Closely monitoring this process and letting our voices be heard on the appointment of Supreme Court Justices is critical to securing full equality for LGBT Floridians. The Supreme Court will play a pivotal role in deciding many of the issues that affect our lives, such as overturning the anti-gay adoption ban, currently heading to the court.

Take Action - Click here to Thank the Governor. Tell him that you support his appointment of Jame Perry, a well qualified judge, who truly reflects the great diversity of our state.

E-mail to City and CRA staff regarding distribution of leaflets in the downtown

I brought this up at the CRA meeting last night and put together an e-mail to Joan Oliva and Rachel Bach this morning. You can click the title for the section of the code where language regulating this is contained (in the left frame, click on "Chapter 3 - Advertising" - this is where all the Charter and Code language can be found on the Internet. I encourage you to bookmark it or add it to your favorites.)

Here is the e-mail:
Joan and Rachel:

I brought this issue up at last night's CRA meeting. More and more people are distributing handbills and the like on cars in the downtown area. Since the CRA is contracting with someone to clean the area, I am afraid these are adding to the work they already have to do. There is a whole section in the City Code - Chapter 3 Advertising that says that this sort of advertising is not permitted. In fact, I thought that there was even a "per piece" fine for this sort of thing - although I didn't see it referenced in the ordinance.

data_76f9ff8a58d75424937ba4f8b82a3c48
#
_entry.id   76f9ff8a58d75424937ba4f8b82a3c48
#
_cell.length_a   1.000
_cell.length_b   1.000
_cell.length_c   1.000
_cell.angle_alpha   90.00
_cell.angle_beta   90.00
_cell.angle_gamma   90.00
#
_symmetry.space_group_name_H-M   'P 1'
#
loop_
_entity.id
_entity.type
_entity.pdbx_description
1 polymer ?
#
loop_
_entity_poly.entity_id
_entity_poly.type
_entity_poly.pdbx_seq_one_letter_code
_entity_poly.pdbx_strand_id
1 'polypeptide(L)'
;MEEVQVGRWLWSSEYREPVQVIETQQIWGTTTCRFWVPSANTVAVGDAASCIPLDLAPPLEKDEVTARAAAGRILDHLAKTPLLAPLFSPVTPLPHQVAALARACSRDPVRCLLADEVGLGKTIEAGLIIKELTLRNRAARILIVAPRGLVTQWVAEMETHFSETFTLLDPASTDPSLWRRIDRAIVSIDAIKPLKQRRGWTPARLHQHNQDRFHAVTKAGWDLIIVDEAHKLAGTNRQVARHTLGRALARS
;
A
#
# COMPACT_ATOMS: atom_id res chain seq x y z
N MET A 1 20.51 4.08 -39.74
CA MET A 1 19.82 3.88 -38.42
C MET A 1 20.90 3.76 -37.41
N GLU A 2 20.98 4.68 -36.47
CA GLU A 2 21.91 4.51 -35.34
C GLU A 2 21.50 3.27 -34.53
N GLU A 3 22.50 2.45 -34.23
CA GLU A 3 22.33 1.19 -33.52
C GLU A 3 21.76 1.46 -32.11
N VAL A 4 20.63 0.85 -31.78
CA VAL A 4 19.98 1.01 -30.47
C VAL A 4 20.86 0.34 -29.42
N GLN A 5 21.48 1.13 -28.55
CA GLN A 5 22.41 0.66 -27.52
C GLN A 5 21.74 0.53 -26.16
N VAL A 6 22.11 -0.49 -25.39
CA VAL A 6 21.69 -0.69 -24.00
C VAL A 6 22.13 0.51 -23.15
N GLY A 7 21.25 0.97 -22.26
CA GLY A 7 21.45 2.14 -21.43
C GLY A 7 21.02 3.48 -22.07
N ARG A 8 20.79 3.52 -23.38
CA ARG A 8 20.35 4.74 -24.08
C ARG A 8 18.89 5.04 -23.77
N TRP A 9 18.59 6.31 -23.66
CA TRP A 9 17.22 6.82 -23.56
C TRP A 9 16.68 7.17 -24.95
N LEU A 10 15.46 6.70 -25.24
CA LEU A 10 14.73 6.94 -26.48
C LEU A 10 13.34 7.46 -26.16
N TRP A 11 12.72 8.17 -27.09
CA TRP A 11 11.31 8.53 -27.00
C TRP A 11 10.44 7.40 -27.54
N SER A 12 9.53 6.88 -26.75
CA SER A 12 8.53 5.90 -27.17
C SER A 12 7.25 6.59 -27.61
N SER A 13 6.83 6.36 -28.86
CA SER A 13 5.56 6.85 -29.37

I know this comes at a time when businesses are struggling and this is inexpensive advertising. But, it is illegal and contributes to the waste stream. Currently, this is not being enforced. I suggest that we either enforce what is on the books or repeal this entire section of the code.

Your thoughts are appreciated. I have included the code language below for your reference.

Wes Blackman

Tuesday, March 10, 2009

The "Real" take on Hometown Democracy...

Daisy Lynum is an Orlando city commissioner and president of the National Black Caucus of Local Elected Officials.


'Hometown Democracy' would disenfranchise voters

By Daisy Lynum
March 6, 2009
Only 46,000 petitions short of reaching the 2010 ballot, Hometown Democracy is again in the spotlight.
There is little doubt that the folks behind this proposed constitutional amendment chose a clever (albeit terribly misleading) name for their idea. However, as voters, we have an obligation to analyze the facts.
Every community in Florida has a "comprehensive-land-use plan." The folks behind Hometown Democracy would force voters to decide the hundreds of changes these plans undergo yearly.
At first, Hometown Democracy sounds tempting. However, in reality this amendment will dampen voter participation in government and cause underprivileged citizens to suffer most.
The argument that Hometown Democracy will empower voters is a sham. If passed, Hometown Democracy will disrupt our daily lives. Even small communities will be required to fund elections for each proposed comprehensive-plan change -- not just major projects, but even minor details.